The assembled Daedalians, all members of the FASF, and who all also know Bob well, expressed their enthusiastic appreciaton for his presentation. his fourth to this Daedalian Flight since becoming the museum’s CEO.
L to R: Dave Ginnand Alan Fisher
Mr. Dockendorf additionally explained his initiative for a new organization, The Rio Grande Aviation Council. The new group will be devoted to area aviation interests and development, and which will be composed of leaders from area aviation interests such as the CAP, EAA, Daedalians, The Quiet Birdmen, Amigo Airsho – – – and, yes, even the FASF.
L to R: Mario Campos and Jerry Dixon, and (sitting) Virg Hemphill and Roger Nichols
L to R: Virg Hemphill, Roger Nichols, and Ammber Valverde
Roger NicholsandAmmber Valverde
L to R: Scott Drake,Larry Spradlin, and Bob Dockendorf
Ammber Valverde and Virg Hemphill
L to R: Ammber Valverde, Jerry Dixon, Virg Hemphill and Roger Nichols
Ammber Valverde and Alan Fisher
L to R: Scott Drake, Roger Nichols, Virg Hemphill, Larry Spradlin, and Colonel Mario Campos
A F-35 Lightning II test aircraft undergoes a flight check. (Photo courtesy of Lockheed Martin)
All below photos may be seen in higher resolution by simply clicking on them, and the videos all have sound and may be viewed at full screen, also.
The FASF’s Ric Lambart(at left) just briefed the El Paso, TX Daedalian Flight 24 on his 2018 visit to Edwards Air Force Base, CA Flight Test Center and about his introduction to the new Joint Strike Fighter, the Generation 5 new weapons system, the most costly ever purchased by the Pentagon. Here is a depiction of its relative costs:
The F-35 is not just the most expensive warplane ever, it’s the most expensive weapons program ever. But here is exactly how much a single F-35 costs.
A single Air Force F-35A costs a $148 million. One Marine Corps F-35B costs $251 million. A lone Navy F-35C costs a mind-boggling $337 million. Average the three models together, and a “generic” F-35 costs $178 million.
And, you might wonder how much it costs per hour of flight time:
$41,000 per hour.
The U.S. is the first nation to design, manufacture and fly a 5th Generation Jet Fighter. The new F-35, the second “Gen Five” machine, will be operated by thirteen of our closest Allies. It was designed and manufactured by Lockheed Martin, who coincidentally also made its WWII namesake, the P-38 Lightning. It is produced in three (3) models, or “Variants,” as shown above. Notwithstanding its official name, the Lightning II, many of its operational pilots have given it another nickname: The “PANTHER.”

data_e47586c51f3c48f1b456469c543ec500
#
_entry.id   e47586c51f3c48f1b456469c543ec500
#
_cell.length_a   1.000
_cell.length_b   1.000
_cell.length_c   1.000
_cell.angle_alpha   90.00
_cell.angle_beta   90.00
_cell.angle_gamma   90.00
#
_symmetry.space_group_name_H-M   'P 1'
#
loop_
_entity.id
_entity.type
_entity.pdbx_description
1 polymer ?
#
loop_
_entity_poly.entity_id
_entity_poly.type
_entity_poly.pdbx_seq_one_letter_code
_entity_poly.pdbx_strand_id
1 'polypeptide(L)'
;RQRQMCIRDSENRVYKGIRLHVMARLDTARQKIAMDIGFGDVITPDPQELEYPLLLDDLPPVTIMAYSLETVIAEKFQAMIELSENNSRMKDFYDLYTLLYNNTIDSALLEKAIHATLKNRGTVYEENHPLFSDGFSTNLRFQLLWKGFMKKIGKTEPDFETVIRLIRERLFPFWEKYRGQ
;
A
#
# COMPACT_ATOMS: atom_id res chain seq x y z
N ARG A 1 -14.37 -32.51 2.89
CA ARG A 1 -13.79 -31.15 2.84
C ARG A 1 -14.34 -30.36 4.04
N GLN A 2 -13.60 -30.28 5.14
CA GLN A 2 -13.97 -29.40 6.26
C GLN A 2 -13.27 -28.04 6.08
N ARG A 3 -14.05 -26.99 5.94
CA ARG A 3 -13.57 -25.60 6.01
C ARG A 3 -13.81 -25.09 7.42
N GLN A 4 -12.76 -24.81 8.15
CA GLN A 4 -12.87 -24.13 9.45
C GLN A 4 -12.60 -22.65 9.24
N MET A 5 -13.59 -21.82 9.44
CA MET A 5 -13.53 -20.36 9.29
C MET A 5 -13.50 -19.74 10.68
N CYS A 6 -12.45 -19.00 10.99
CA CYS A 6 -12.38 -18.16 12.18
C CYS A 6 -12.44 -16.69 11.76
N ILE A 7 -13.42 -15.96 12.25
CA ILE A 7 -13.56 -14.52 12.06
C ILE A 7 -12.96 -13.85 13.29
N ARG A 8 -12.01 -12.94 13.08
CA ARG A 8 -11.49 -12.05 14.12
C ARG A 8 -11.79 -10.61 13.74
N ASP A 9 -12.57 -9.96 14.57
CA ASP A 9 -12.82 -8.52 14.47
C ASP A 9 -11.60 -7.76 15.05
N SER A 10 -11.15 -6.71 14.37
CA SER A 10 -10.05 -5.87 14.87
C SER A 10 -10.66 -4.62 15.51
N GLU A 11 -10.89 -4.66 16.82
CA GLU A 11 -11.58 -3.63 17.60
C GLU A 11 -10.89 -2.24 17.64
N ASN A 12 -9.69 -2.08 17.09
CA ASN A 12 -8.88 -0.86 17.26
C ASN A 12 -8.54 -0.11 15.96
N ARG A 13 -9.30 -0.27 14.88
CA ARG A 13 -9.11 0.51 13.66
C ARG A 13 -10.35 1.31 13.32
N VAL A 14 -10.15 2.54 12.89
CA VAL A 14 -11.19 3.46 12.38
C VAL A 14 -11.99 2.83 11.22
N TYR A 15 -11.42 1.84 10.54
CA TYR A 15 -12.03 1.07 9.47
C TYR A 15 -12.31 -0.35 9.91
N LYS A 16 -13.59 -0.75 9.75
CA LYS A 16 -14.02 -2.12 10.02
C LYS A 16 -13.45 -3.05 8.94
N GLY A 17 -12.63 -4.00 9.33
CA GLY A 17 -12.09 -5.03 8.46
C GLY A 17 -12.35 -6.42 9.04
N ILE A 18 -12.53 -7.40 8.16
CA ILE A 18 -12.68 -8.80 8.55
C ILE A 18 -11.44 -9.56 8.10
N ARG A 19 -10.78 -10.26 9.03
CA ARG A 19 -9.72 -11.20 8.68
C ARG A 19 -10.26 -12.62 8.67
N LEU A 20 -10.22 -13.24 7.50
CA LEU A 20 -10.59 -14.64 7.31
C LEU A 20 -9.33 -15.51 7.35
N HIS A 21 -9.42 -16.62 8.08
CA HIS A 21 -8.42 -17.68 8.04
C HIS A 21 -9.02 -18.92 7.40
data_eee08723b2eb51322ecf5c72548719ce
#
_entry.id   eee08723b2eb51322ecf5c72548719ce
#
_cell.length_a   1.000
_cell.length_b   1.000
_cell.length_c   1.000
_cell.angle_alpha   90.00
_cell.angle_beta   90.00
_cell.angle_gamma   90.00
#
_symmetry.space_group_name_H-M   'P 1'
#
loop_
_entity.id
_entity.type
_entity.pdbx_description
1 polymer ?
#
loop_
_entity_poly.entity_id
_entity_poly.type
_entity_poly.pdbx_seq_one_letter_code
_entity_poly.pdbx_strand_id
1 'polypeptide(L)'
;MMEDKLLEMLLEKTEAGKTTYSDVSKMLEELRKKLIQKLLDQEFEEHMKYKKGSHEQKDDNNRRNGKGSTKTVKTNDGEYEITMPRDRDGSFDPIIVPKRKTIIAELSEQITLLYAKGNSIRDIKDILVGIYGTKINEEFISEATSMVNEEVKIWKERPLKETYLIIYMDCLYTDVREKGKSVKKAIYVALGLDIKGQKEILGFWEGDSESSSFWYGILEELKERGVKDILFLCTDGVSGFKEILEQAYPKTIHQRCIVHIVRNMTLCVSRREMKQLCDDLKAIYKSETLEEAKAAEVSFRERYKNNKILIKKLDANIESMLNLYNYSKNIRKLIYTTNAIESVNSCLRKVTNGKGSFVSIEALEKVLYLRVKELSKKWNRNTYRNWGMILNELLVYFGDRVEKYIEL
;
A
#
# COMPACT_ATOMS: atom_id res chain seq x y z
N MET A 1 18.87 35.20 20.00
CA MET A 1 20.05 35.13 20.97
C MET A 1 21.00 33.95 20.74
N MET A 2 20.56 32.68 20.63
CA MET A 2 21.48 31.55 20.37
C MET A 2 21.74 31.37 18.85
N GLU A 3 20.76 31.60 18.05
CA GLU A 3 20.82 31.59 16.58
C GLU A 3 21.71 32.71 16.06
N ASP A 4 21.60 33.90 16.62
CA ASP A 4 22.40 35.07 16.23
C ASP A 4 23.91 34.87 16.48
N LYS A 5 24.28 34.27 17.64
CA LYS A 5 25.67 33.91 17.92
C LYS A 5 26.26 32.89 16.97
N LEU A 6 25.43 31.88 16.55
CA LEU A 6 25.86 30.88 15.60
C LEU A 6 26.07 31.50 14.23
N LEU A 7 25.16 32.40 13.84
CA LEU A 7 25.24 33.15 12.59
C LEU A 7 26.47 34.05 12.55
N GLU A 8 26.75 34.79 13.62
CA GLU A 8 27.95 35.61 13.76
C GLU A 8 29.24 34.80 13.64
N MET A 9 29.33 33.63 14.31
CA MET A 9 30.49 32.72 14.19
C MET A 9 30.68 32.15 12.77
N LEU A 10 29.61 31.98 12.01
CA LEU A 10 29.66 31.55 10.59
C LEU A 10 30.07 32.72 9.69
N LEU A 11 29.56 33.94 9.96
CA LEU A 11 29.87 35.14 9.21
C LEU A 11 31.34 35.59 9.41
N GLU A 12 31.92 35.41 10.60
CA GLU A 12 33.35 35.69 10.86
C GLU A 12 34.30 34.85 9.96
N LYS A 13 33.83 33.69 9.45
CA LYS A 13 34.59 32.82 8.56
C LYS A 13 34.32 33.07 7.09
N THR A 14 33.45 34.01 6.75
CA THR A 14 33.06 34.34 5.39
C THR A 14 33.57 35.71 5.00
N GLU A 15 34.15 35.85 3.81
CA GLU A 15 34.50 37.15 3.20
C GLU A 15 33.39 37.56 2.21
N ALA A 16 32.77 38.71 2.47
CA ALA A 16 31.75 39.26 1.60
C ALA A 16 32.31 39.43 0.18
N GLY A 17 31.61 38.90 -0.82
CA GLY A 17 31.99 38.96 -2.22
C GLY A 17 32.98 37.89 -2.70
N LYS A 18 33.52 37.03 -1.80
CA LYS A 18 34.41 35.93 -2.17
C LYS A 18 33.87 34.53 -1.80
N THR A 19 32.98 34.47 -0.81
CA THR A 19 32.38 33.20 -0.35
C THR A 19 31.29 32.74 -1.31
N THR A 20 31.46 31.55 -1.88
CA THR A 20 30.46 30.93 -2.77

L to R: Colonel Alan Fisher and USAF ROTC Cadet, Ammber Valverde of UTEP and NMSU, chat after the F-35 Power Point presentation. Both are FASF members.
The F-35A model, for the Air Force, the B model, for the Marines and the C Variant, for the USN.
The Marine Corps B Variant can actually take off vertically, just like a helicopter, and can also land vertically. The below short (1:40) video show how this is done:
Here is another short (1:35) video of this USMC F-35B operating off a small WWII type special aircraft carrier, which has neither a catapult nor a slant deck as do all new generations of USN Aircraft carriers. Those features simply are no longer needed for this new USMC F-35 Variant:
Unlike all previous fighters, the F-35 “Lightning II” (named after the high-speed prop-driven Lockheed P-38 Lightning of WWII fame) is unique, not only because of its advanced stealth features, but because it is a flying combat information center, with advanced electronics capabilities never before seen in a new fighter.
It can also fly at supersonic speed for over 170 miles without even engaging its afterburner, which is called flying at “Super Cruise.” The F-35 was designed to work together with the only other 5th Generation fighter, the F-22 “Raptor.” The two ships will work as a team in various combat scenarios, should their help ever be needed.
While the F-22 Raptor is more maneuverable, the F-35 is designed to engage and take out enemy aircraft long before the enemy has even detected the presence of the new flying weapons system. It can carry a wide array of different missiles internally, rather than attached to its fuselage and/or wings. This of course does a great deal to enhance its stealth capabilities.